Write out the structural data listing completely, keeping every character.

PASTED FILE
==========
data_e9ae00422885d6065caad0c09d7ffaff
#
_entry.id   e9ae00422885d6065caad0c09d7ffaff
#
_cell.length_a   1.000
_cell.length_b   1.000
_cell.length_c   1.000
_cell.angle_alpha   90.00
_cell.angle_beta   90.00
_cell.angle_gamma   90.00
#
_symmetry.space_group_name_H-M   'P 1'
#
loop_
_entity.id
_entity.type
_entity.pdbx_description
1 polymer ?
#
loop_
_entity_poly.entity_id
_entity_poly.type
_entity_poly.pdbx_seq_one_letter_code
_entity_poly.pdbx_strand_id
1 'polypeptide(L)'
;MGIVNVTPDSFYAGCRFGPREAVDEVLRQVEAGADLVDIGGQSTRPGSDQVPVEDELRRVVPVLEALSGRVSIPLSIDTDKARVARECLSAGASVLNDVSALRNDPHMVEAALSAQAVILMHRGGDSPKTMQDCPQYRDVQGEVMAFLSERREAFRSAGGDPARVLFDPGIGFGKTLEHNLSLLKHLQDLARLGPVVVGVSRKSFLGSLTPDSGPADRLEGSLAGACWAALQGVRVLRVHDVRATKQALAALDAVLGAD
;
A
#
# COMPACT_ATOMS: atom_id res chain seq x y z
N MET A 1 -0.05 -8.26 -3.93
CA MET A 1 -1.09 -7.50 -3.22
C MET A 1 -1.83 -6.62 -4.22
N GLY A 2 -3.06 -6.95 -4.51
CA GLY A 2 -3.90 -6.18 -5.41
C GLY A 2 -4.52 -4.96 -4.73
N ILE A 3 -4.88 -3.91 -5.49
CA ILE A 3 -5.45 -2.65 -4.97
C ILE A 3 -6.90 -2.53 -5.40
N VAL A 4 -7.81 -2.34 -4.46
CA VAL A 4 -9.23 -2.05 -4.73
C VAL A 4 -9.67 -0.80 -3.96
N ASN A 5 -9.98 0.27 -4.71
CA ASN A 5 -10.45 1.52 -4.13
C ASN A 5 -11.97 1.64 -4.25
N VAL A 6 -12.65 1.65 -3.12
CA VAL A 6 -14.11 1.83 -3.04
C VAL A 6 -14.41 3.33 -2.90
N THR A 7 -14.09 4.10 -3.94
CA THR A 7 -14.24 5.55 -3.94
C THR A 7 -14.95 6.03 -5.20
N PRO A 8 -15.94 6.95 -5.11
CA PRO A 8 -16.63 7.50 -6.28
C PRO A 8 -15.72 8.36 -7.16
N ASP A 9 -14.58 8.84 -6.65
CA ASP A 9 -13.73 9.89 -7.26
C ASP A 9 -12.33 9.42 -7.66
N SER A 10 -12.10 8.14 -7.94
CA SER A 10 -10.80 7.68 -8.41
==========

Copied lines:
data_e9ae00422885d6065caad0c09d7ffaff
#
_entry.id   e9ae00422885d6065caad0c09d7ffaff
#
_cell.length_a   1.000
_cell.length_b   1.000
_cell.length_c   1.000
_cell.angle_alpha   90.00
_cell.angle_beta   90.00
_cell.angle_gamma   90.00
#
_symmetry.space_group_name_H-M   'P 1'
#
loop_
_entity.id
_entity.type
_entity.pdbx_description
1 polymer ?
#
loop_
_entity_poly.entity_id
_entity_poly.type
_entity_poly.pdbx_seq_one_letter_code
_entity_poly.pdbx_strand_id
1 'polypeptide(L)'
;MGIVNVTPDSFYAGCRFGPREAVDEVLRQVEAGADLVDIGGQSTRPGSDQVPVEDELRRVVPVLEALSGRVSIPLSIDTDKARVARECLSAGASVLNDVSALRNDPHMVEAALSAQAVILMHRGGDSPKTMQDCPQYRDVQGEVMAFLSERREAFRSAGGDPARVLFDPGIGFGKTLEHNLSLLKHLQDLARLGPVVVGVSRKSFLGSLTPDSGPADRLEGSLAGACWAALQGVRVLRVHDVRATKQALAALDAVLGAD
;
A
#
# COMPACT_ATOMS: atom_id res chain seq x y z
N MET A 1 -0.05 -8.26 -3.93
CA MET A 1 -1.09 -7.50 -3.22
C MET A 1 -1.83 -6.62 -4.22
N GLY A 2 -3.06 -6.95 -4.51
CA GLY A 2 -3.90 -6.18 -5.41
C GLY A 2 -4.52 -4.96 -4.73
N ILE A 3 -4.88 -3.91 -5.49
CA ILE A 3 -5.45 -2.65 -4.97
C ILE A 3 -6.90 -2.53 -5.40
N VAL A 4 -7.81 -2.34 -4.46
CA VAL A 4 -9.23 -2.05 -4.73
C VAL A 4 -9.67 -0.80 -3.96
N ASN A 5 -9.98 0.27 -4.71
CA ASN A 5 -10.45 1.52 -4.13
C ASN A 5 -11.97 1.64 -4.25
N VAL A 6 -12.65 1.65 -3.12
CA VAL A 6 -14.11 1.83 -3.04
C VAL A 6 -14.41 3.33 -2.90
N THR A 7 -14.09 4.10 -3.94
CA THR A 7 -14.24 5.55 -3.94
C THR A 7 -14.95 6.03 -5.20
N PRO A 8 -15.94 6.95 -5.11
CA PRO A 8 -16.63 7.50 -6.28
C PRO A 8 -15.72 8.36 -7.16
N ASP A 9 -14.58 8.84 -6.65
CA ASP A 9 -13.73 9.89 -7.26
C ASP A 9 -12.33 9.42 -7.66
N SER A 10 -12.10 8.14 -7.94
CA SER A 10 -10.80 7.68 -8.41